Tuesday, 17 July, 2018

NewsAlert: Canada extending mission in Latvia; adding more troops

Patty Hajdu Liberal MP Patty Hajdu speaks at the Moose Hall in Thunder Bay on Thursday Dec. 21 2017
Melinda Barton | 14 July, 2018, 08:58

Prime Minister Justin Trudeau has even prepared an opening act on the eve of the NATO summit in Brussels that gets underway Wednesday: a full day of events in Latvia created to shine a spotlight on Canada's latest military commitment to the North Atlantic Treaty Organization.

He also says Canada will boost the number of troops in the country by 85, for a total of 540, in a show of ongoing solidarity with the 69-year-old alliance.

But while he acknowledged the tensions between Canada and the US playing out in a trade dispute triggered by American tariffs on steel and aluminum imports, Trudeau said the USA remains a close friend and trading partner regardless of who is prime minister or president.

Trump took Twitter swipes at Canada following the G7 summit - mostly over Canadian dairy policy - but reserved his most persistent and personal attacks for Trudeau himself, calling him "dishonest" and "weak" for telling the closing G7 news conference that Canada would not be "pushed around" on trade. But Trudeau appeared to be far from Trump's orbit during the traditional gathering of leaders for the NATO family photo op and ceremony, standing quietly to the side as Trump chatted with Britain's Theresa May, NATO Secretary General Jens Stoltenberg and Luxembourg Prime Minister Xavier Bettel.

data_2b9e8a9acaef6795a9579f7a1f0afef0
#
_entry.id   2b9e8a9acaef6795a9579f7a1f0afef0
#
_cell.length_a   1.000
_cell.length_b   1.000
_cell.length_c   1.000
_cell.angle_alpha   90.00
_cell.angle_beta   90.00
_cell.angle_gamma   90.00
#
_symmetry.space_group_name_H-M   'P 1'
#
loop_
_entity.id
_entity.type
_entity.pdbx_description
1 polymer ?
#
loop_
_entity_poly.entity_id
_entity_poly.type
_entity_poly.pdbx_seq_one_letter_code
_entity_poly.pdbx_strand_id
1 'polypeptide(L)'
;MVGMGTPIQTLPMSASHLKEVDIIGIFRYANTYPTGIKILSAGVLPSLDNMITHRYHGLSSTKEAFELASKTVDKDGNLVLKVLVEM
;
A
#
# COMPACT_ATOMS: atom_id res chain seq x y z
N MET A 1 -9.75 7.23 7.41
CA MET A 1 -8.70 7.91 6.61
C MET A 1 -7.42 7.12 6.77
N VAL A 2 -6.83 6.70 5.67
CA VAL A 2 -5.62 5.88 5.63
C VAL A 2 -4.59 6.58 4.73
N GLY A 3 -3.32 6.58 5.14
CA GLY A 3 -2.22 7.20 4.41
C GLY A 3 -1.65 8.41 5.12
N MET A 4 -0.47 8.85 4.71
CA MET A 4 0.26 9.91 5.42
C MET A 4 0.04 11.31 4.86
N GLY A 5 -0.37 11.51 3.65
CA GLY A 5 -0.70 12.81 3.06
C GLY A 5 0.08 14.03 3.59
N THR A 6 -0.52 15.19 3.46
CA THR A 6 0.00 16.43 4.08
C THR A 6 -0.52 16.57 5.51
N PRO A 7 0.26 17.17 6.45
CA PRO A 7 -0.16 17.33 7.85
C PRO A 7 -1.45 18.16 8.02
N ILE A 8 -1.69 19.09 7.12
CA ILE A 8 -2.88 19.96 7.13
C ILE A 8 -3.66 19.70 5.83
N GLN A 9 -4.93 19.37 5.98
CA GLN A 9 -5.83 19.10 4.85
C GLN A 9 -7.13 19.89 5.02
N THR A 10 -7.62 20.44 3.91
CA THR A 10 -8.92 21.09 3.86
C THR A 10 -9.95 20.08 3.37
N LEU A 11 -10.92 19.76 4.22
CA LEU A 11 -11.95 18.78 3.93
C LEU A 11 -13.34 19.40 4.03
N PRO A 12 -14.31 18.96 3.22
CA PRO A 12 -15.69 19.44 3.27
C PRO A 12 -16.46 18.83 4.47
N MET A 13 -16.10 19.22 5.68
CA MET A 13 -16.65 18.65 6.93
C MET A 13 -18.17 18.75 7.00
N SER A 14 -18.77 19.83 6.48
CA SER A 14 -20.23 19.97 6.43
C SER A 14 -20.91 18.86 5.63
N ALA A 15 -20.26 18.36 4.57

Questioned repeatedly about Trump's attacks on European allies and Canada, NATO Secretary General Jens Stoltenberg acknowledged the trans-Atlantic differences but refused to say whether the United States leader's attacks are damaging the alliance.

The prime minister is expected to use the extension to defend Canada from criticism from Trump that America's northern neighbour is not spending enough on defence.

The president acknowledged Monday on Twitter that other member states have increased their defence spending, but repeated his complaint that the US contributes far more than other countries, which he said "is not fair nor is it acceptable".

"Yes, we need to take care of the poverty and challenges we have at home, each of us - but we also need to look at what we do to alleviate stress, tensions, misery around the world, because if we don't, the trend lines we'll be on as a world will leave us all poorer, poorer off".

"In order to trade we have to have safety", he said. "Will they reimburse the US?"

Some see the controversial meeting as an undermining of the alliance itself, considering some of NATO's active military missions - including the one in Latvia - were undertaken in direct response to Russia's escalating aggression in the Baltic region. "But there is a North Atlantic Treaty Organisation decision, according to which all the allies, including the Us, agreed to spend on defense of 2% of GDP until 2024", - said the official.

This will include the deployment of up to 250 Canadian Armed Forces personnel for one year beginning in the fall of 2018.